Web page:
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What We're Reading: Lessons from a Board Member, College Applications, Helping Your Teen, and More

posted Jan 20, 2016, 6:28 PM by Robin Dutton-Cookston
From PBS NewshourMany high school seniors have finished college applications. And now they’re waiting to find out whether taking advanced courses, prepping for entrance exams and agonizing over essays will all pay off. A new report from the Harvard Graduate School of Education calls on colleges to lower the pressure on students to impress admissions committees by racking up achievements and accolades. 
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From The Hechinger Report
Why are black students half as likely as white students to be assigned to gifted classrooms in U.S. public schools? Only 2 percent of black students and 3 percent of Hispanic students are in gifted-and-talented programs, compared with 4 percent of white students and 6 percent of Asian students, according to an analysis of federal data since 1998. read more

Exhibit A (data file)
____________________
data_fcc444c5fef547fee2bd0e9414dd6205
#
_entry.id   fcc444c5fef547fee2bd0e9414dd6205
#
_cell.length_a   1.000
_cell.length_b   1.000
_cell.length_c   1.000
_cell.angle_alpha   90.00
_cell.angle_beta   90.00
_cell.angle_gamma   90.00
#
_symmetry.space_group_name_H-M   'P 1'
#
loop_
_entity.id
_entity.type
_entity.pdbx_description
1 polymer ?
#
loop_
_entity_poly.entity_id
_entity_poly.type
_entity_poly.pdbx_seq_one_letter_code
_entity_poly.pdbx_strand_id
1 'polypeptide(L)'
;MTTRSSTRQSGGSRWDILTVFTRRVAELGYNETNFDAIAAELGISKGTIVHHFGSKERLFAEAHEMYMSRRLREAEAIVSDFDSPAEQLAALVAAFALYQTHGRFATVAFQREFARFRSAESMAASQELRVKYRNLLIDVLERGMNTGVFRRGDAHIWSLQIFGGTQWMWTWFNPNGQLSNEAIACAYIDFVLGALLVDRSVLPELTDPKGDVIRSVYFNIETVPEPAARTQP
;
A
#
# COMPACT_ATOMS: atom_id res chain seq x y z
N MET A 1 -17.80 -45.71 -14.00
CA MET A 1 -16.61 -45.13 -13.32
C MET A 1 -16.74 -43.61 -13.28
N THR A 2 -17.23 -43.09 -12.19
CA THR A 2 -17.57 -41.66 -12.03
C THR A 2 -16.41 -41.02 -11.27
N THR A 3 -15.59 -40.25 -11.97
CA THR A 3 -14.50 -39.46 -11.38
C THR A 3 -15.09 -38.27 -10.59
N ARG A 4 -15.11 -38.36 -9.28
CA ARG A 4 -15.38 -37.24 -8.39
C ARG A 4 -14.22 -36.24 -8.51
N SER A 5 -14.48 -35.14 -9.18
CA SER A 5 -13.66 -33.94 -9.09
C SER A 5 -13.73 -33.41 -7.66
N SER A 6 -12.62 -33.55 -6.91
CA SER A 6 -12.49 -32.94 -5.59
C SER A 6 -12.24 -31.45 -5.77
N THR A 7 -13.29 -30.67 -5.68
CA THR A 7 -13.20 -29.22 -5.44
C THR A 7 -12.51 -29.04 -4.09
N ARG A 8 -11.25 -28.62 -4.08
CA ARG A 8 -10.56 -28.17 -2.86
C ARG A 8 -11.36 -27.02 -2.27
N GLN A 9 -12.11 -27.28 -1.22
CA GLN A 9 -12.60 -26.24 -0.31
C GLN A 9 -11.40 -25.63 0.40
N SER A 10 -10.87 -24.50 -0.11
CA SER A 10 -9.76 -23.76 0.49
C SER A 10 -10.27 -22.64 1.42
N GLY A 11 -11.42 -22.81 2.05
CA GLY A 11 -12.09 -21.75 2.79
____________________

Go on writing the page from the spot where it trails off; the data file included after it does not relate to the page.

From ThinkProgress
Roughly half of all kids living in the U.S. — 33 to 36.5 million — have a parent with a criminal record, and 2.7 million of them have a parent behind bars. Those kids are more likely to live in poverty and develop mental illnesses. In San Francisco, two officials are getting ready to introduce a plan that would put in place a comprehensive support system in the city for students in that situation. read more

From The Dallas Morning News
January is School Board Recognition Month, so it’s a good time to talk about the importance of school boards and why they’re so important to our public schools, where the majority of Texas kids attend. Sometime during a child’s education, it’s likely that his or her parents or caregivers will need to approach a board member. read more 

From Education Dive
Across the United States, enrollment in teacher preparation programs has fallen by double digit percentages, leading to further scrutiny of what appears to be a far-reaching teacher shortage. read more
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